In 1985, one of the four berelowitzii (as our tribe was affectionately known) was definitely going to leave Cincinnati for pastures anew. Many and varied were the reasons but suffice it to say academic contentment and advancement were definitely high on the priority list. Three of the tribe were less excited about the plan. Regardless, jobs were pursued and three viable opportunities presented themselves – one in New Haven (great prestige, no moola, voted down), one in Stony Brook, NY (great potential, good moola – the eventual choice) and the third in Vancouver at the University of British Columbia (probably the best job mix but a geographic step too far for the voting majority).
Looking at Vancouver now, as a visitor, I have to say it has an awful lot going for it. No regrets about the career decision (?) but I must say the Pacific Northwest is a lovely part of the world. Gorgeous geography – a beautiful waterfront city backed by majestic mountains – you can ski in the morning on Grouse Mountain and sail in the bay in the afternoon (I obviously can do neither so bah humbug to that).
Van City was also voted one of the best places to live in North America but is clearly not one of the most affordable – property is very expensive. Provincial and Federal Taxes (12%) are added to the cost of everything (even stamps) which compounds the livability issue. When I looked at housing in 1985 prices were high for someone from Cincinnati but not astronomical – it was around that time however that there was a major influx of Chinese from Hong Kong – to beat the transfer of the Island from British to Chinese rule. Since then there has been major property development with high-rise buildings ringing the waterfront.
Vancouver has a population of 2.3 million and is remarkably diverse. There is a major Asian influence and presence in the city.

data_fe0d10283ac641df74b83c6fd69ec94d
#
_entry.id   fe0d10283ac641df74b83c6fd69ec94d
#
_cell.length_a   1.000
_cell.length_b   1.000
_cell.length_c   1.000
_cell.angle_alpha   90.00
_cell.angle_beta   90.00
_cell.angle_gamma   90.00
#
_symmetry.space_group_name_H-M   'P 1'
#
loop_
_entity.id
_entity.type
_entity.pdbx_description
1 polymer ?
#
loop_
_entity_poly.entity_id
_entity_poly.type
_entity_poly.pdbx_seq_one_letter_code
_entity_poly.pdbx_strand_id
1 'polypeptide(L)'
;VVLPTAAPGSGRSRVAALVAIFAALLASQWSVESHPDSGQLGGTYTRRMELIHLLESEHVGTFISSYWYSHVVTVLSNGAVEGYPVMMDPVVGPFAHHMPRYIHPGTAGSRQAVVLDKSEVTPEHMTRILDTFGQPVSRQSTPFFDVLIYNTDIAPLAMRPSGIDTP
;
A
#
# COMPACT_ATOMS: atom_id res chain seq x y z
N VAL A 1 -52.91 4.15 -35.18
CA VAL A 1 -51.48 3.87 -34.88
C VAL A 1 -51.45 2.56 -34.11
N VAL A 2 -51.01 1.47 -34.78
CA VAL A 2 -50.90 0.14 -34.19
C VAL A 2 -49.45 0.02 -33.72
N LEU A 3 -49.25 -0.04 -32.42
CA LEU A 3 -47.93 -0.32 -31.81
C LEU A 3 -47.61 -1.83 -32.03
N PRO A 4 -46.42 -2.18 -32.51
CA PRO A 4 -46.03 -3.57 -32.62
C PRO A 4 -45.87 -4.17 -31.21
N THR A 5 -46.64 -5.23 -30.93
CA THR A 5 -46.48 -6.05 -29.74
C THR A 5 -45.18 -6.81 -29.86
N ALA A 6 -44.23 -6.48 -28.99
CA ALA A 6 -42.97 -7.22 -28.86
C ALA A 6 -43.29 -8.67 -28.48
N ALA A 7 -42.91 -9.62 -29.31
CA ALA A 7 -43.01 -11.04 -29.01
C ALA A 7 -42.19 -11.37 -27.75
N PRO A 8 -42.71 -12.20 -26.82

The exploration (late 1700s) and settlement of the area follows a fairly standard Northwest pattern. Trading – in this case the North West Company; then logging and milling; the arrival of the railroad (the Canadian Pacific Railroad); Gold rush locally in the mid-1800s; in the Klondike in the late 1800s created the need for supplies, stores and merchants and of course the development of a large seaport.
We had the opportunity today to go on a tour of Victoria but elected instead to explore downtown Vancouver. We are staying at the Four Seasons Hotel (sounds swish but the Courtyard Marriott in Edmonton offered better facilities). Had breakfast at a Tim Hortons – don’t ask. Then took a circular path around downtown. Merle liked the manhole covers....
Walked from the hotel to the waterfront through the Heritage District stopping off at Canada Place and the Cruise terminal (from where we will be sailing tomorrow). Bought a couple of bottles of wine to stock up the cabin.
Then followed the waterfront to Gastown – the original settlement at the edge of the sawmills and named for a saloon owner “gassy” Jack Deighton. A fun area to wander and shop – also lots of lovely eating places.
Finally walked away from the water towards Chinatown.
A different view of Vancouver here. Lots of “street people,” folks panhandling and vagrant types. Came across a concert in a blocked off street where all these characters had congregated to listen to Rock and Roll and have a hot meal from a kitchen that had been set up for them. It was quite a scene!!
Chinatown itself was fascinating. Old buildings well-preserved, each with a societal purpose. Surname association headquarters for example – one for the Lee, one for Chin, Wing and Chun; The benevolent association and the freemasons buildings – groups that provided assistance and protection to Chinese workers;
There was also a lovely classical Chinese garden in honor of Sun Yat Sen the father of modern China. An amazing contrast between this area of tranquility and the big city just beyond.
The Chinese community have made an enormous contribution to Vancouver and there are multiple reminders ranging from this Monument to Canadian Chinese to a plaque memorializing those that served during WW II.
Finally, had to visit the Jimi Hendrix Shrine – though a bit sad and ramshackle – this was the building of Vies Fried Chicken where his Grandma Nora worked and where the late great Jimi grew up, played and busked.
Tomorrow morning we board ship and off we go!!!